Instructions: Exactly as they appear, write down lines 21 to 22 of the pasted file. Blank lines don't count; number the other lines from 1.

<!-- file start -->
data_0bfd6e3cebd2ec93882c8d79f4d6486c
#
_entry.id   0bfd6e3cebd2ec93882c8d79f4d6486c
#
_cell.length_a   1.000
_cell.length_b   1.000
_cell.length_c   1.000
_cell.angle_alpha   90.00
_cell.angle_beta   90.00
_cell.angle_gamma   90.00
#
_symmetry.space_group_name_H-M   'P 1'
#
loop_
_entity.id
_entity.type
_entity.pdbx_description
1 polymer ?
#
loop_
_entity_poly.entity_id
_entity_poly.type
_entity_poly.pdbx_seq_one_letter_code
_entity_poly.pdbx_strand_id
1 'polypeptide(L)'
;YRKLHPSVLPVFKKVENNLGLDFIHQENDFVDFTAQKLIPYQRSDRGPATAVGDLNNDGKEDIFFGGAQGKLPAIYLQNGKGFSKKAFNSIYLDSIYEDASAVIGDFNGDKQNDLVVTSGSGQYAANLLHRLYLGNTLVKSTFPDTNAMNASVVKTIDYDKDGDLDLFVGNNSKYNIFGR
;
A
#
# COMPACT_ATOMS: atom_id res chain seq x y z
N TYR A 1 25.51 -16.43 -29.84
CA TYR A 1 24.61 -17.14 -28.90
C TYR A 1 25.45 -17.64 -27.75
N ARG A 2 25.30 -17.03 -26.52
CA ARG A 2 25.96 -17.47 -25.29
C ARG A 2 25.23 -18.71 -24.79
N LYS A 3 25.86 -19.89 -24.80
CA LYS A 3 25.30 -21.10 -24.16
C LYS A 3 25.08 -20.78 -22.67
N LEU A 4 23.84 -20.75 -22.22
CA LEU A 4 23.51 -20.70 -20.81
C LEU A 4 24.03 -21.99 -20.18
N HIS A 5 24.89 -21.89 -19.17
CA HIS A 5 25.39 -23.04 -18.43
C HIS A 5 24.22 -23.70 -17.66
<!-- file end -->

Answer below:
_entity_poly.entity_id
_entity_poly.type